The Federal Communications Commission is due to publish a new set of "net neutrality" rules in the Federal Register, after a six month wait. The rules' arrival will revive an ongoing debate in which "liberals" want to regulate the broadband Internet and "conservatives" want to liberate it.
As a card-carrying, knee-jerk, and scarred-in-battle liberal -- I was Undersecretary to Ron Brown, Mickey Kantor, and Bill Daley in the Clinton Administration -- I can't for the life of me understand why my fellow-travelers want to impose this burden on the burgeoning broadband Internet. Let me use this space to explain why the Left should back off this "neutrality" charade and move on to a better agenda.
First, "neutrality" means simply that everything on the Internet must travel at the same speed, whether it's the Bluetooth device that connects my cardiac monitor to a hospital or a kid downloading a video of a cat playing the xylophone. It's an awkward proposition, but proponents say it's needed to protect broadband providers from cutting off some sites and content, and to allow "the little guy" to challenge the Big Websites -- Google, Facebook, Netflix and the like.
Frankly, these explanations are hooey. For one, broadband providers -- cable, telco, wireless, and other companies who have paid tens of billions for the privilege of competing for your allegiance -- know that their job is to bring you everything the Internet offers. Would you subscribe to an ISP that gave you Fox News but not Olbermann, or gave iTunes an exclusive on music, or only allowed Warner Brothers movies on their system? It's a ridiculous proposition (and one that could be addressed with anti-trust law if I'm entirely wrong, which I'm not).
And, second, the Internet isn't "neutral" right now! Big websites cache their content in server farms around the world, like squirrels burying nuts for the winter. That way, they reach you faster than the "little guy," even though the net is allegedly "neutral." But this takes the kind of resources only the Big Websites can generate. Want proof? Well, who's funding the "neutrality" push to protect the "little guy?" It's the Big Websites themselves!
When you get down to it, "neutrality" isn't about "open" versus "closed" Internet or the "big guy" versus the "little guy." It's about one bunch of Big Businesses -- Google/YouTube, Netflix, and the other Big Websites, who want to travel the Internet at no cost (even if their videos and other content hog bandwidth) and the infrastructure providers, who are looking for ways to cover the costs of the growing demand for bandwidth. YouTube and Netflix now account for almost half the system's use at peak periods! Not only does video hog bandwidth, it has to be managed much more carefully if consumers are going to enjoy watching Internet video as much as they like reading emails that arrive in a burst. What's the "left's" view on a battle between these business interests? Frankly, we favor these "congestion charges" in every other environment -- why not here?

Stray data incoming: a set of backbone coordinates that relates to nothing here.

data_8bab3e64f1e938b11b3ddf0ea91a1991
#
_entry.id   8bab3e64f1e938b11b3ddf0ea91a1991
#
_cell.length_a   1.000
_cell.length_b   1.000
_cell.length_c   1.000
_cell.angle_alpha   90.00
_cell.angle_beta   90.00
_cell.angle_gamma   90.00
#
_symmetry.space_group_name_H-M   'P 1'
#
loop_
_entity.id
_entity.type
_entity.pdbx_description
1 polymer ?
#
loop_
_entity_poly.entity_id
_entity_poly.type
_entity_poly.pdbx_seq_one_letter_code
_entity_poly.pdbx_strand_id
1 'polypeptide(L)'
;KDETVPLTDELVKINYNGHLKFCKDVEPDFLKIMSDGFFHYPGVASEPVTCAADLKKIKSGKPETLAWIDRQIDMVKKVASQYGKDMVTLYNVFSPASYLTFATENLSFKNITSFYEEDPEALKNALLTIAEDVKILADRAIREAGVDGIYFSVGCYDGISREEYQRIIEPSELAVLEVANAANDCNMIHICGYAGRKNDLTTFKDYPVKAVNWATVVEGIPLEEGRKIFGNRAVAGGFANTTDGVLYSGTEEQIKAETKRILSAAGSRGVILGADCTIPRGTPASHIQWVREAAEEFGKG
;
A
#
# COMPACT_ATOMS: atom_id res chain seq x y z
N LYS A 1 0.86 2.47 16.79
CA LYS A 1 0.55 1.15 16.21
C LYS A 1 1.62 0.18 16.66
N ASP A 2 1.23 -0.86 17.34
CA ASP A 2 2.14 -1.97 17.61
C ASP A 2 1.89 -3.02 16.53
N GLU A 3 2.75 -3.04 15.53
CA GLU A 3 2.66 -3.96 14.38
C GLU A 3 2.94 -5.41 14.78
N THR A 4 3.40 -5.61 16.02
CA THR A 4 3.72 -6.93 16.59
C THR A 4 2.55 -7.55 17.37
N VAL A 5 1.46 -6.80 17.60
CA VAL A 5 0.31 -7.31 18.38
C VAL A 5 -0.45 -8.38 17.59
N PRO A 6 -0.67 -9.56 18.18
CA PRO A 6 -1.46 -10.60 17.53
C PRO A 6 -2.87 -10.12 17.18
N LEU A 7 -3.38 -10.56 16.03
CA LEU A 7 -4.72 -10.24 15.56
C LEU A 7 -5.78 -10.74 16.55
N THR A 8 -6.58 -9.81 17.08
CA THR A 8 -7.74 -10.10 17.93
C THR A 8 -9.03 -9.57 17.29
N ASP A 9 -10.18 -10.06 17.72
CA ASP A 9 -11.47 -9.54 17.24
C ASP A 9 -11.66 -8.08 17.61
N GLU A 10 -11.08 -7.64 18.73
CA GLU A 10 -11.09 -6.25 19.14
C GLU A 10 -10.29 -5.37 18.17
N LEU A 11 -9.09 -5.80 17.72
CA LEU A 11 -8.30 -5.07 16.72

And allowing any website that wants a faster, uninterruptable connection to its users to buy it at posted prices would lead to a new wave of broadband innovation -- telemedicine and remote education, live sports and entertainment events, on-line gaming and exploration. Rather than defending innovators, "neutrality" retards these innovations.
There are plenty of places where competition leads to ruination that demands regulation -- banks whose bad bets bring the system down, or polluters whose actions threaten the planet's sustainability. But competition is giving us a burgeoning, innovative broadband network that creates jobs even as it enriches our experience -- where was the multi-billion "aps" industry five years ago? The real, progressive broadband agenda is expanding the network into schools, the health care sector, and underserved rural and urban neighborhoods while protecting our privacy, not regulating it to no productive end. There's no good reason for us to get stuck in "neutral."
Ev Ehrlich is the President of ESC Company, a Washington, D.C.-based consulting firm that addresses economic and business problems. ESC Company has among its clientele firms from the telecommunications industry.